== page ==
"The Proof Fund has allowed us to say no to non-strategic opportunities that have come our way," Schramm says. Because the organization was aligned from the board on down, there was no reason to chase grants that didn't align with College Summit's core strategy. Since implementing the Fund's underlying business plan, College Summit has achieved a 50% annual growth rate in the number of children served and in its fee-for-service revenue -- the cornerstone of long-term sustainability. Applications are up an average of 18% per year, while per-student costs have gone down 10%. "If we hit our four metrics in four years, we win," Schramm says. "And that allows for much more long-term decisions to be made."
Attract bold people for bold ideas
Back in 1999, when John Wood left his position as a Microsoft's Director of Business Development for China to start Room to Read, he did what any ambitious entrepreneur should do: established his big hairy audacious goal and started getting the right people on board to help him meet it. The goal? To help 10 million children in the developing world get an education by developing schools, libraries, and other educational infrastructure. The people? Therein lies the story of how Wood, in just eight years, took Room to Read from a first-year start-up that brought 3,000 books to a Nepalese village on the back of a yak to an organization that has built 440 schools, over 5,000 bilingual libraries, and reached over 1.7 million children throughout Asia and Africa.
Perusing the bios of Room to Read's board and management team, one could be forgiven for thinking that Room to Read was not a nonprofit organization but a world-class corporation. Board members include Netscape co-founder and serial entrepreneur Marc Andreessen, as well as John Ridding, Chief Executive of the Financial Times and FT.com. The management team includes alumni of Goldman Sachs, Gap, Unilever, the Asia Society, and The Nature Conservancy.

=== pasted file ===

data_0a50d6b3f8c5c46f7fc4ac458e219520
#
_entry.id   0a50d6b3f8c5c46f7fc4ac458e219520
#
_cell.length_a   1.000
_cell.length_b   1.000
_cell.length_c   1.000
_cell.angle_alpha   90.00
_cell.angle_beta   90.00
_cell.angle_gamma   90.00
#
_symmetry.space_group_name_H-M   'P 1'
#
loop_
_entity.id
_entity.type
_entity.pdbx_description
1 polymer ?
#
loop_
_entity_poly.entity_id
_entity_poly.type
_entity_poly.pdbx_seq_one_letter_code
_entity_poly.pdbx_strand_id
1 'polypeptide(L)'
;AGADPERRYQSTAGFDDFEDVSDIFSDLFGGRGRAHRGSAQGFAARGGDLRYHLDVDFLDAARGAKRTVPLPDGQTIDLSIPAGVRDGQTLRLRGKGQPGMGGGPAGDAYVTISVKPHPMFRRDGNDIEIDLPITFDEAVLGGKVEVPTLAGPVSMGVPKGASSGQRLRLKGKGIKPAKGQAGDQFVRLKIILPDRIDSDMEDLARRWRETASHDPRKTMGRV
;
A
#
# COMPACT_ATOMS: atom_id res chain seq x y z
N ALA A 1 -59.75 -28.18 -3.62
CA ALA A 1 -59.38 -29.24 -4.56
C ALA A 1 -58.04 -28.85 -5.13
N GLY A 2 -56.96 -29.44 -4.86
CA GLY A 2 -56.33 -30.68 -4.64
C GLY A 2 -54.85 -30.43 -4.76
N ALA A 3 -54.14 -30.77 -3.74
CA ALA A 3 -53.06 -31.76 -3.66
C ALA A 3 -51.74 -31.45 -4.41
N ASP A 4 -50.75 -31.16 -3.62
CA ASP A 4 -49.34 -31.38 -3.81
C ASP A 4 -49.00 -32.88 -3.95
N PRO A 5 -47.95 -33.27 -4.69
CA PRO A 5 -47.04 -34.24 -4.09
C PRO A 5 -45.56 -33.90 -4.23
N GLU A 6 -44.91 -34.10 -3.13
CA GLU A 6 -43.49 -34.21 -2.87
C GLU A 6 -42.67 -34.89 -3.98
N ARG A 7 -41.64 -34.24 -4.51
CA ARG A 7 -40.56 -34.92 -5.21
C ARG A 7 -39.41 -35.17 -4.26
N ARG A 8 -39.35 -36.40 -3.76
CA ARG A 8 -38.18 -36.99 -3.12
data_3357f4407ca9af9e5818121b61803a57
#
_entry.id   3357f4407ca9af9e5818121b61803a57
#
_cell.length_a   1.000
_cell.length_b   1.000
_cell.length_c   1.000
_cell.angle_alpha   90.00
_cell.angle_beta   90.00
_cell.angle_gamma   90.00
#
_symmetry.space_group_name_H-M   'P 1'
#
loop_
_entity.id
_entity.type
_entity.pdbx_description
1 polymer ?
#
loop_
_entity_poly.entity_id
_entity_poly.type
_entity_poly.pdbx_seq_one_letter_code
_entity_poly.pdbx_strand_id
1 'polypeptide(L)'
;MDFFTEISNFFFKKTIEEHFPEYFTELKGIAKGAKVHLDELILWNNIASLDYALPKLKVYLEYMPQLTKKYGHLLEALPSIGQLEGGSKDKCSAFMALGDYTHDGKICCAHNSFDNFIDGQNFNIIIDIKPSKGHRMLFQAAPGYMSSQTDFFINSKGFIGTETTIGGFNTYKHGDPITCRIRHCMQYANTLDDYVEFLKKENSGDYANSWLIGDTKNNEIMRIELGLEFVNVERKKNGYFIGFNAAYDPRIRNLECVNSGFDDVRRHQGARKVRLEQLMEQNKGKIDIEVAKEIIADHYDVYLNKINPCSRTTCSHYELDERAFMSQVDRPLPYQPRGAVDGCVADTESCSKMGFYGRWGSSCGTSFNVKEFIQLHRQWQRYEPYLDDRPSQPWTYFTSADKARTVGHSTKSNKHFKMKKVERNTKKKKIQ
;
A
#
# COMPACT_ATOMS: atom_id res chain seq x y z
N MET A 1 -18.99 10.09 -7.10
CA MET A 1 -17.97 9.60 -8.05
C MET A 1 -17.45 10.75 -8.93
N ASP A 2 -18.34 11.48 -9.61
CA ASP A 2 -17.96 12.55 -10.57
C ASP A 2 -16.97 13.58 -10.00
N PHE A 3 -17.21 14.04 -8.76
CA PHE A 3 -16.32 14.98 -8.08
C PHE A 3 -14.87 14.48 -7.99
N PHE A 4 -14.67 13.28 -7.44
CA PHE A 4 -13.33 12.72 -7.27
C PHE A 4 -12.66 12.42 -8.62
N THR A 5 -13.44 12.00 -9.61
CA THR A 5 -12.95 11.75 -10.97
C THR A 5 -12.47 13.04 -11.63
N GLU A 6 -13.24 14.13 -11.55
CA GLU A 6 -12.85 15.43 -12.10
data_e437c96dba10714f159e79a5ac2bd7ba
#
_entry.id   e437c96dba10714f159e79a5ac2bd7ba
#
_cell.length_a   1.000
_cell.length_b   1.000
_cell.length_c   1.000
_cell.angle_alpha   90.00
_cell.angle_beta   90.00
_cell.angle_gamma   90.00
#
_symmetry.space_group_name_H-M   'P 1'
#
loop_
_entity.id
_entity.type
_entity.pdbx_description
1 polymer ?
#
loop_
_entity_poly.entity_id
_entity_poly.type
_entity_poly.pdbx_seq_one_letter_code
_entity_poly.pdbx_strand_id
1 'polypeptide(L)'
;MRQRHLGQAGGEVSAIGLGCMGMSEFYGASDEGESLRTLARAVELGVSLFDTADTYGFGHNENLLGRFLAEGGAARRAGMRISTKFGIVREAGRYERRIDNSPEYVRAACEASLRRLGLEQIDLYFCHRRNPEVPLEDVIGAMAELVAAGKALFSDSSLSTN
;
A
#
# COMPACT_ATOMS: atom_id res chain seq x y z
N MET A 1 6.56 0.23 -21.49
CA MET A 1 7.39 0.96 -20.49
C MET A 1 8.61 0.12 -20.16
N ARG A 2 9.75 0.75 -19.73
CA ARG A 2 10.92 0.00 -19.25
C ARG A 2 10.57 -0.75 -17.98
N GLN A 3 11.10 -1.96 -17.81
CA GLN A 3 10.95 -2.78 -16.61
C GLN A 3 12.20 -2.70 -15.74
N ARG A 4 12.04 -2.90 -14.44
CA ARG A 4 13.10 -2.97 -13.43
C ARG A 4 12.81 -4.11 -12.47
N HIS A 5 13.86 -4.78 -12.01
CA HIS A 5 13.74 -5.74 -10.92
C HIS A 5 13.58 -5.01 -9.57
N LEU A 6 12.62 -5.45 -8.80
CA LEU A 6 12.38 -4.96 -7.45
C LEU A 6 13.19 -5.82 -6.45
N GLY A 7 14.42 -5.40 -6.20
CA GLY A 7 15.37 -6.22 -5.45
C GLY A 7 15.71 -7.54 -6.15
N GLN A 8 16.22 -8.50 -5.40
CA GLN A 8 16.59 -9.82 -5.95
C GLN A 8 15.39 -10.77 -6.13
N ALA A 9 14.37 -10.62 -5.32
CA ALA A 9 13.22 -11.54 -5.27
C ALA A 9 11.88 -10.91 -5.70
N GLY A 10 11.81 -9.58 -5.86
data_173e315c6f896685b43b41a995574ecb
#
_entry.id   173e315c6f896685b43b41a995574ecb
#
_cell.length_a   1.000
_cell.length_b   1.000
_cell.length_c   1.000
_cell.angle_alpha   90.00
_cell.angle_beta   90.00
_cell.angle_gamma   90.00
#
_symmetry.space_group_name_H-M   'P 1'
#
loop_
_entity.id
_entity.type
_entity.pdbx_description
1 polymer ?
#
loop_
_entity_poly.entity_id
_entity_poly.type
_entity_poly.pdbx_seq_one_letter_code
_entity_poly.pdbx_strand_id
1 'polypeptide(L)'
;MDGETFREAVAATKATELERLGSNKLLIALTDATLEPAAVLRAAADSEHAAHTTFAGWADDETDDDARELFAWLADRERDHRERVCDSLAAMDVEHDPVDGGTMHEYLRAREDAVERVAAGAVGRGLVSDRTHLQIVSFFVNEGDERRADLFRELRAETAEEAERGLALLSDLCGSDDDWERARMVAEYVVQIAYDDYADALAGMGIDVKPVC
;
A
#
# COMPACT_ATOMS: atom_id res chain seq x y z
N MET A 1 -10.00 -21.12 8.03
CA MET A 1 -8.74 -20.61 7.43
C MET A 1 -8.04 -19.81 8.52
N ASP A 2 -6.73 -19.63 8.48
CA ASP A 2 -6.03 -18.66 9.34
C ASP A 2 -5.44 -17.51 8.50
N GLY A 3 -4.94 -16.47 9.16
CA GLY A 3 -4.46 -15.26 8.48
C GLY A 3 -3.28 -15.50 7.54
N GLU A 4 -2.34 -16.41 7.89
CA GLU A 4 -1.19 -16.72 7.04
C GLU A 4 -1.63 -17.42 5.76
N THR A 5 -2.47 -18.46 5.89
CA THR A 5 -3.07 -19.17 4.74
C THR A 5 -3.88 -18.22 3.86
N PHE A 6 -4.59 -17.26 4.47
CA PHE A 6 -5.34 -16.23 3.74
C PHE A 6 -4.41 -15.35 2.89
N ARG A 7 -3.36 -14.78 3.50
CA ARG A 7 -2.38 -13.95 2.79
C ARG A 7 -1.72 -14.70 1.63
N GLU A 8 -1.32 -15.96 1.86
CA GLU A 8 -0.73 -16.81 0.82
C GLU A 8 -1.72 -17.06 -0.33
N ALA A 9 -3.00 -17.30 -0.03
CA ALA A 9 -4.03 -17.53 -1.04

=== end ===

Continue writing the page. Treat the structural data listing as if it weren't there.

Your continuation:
"Bold ideas attract bold people," Wood says of his team. "One of the biggest issues in the social sector is the inability and/or the unwillingness to scale. But there are so many great solutions out there, and there is such need out there, why are we not scaling this sector more quickly? If you can get a hybrid -- you get a CFO who went to Wharton and has a decade of corporate experience and you have another person from a top-tier nonprofit -- that's the best of both worlds. Not only can we talk about a great solution, we can take it to scale."
Beyond the bold vision, Wood made the strategic decision to hand over the reigns of day-to-day operations to his management team, a move that has freed him up to play a more public role. "I might be pretty decent at balancing a checkbook or looking at what kind of dental insurance we should give employees, but that's not my unique value added," Wood says. Instead, Wood spends 70% of his time on the road, speaking, evangelizing, and raising money. Room to Read's revenues grew 70% last year, off a $9 million base. To keep up with the pace of leads Wood is developing in his peripatetic fundraising from corporations, high-net-worth individuals, and speeches, Wood has scaled his development team from three people two years ago to 12 people today. "The fact that I have a great team really frees me up to be the classic CEO, Mr. Outside Ambassador."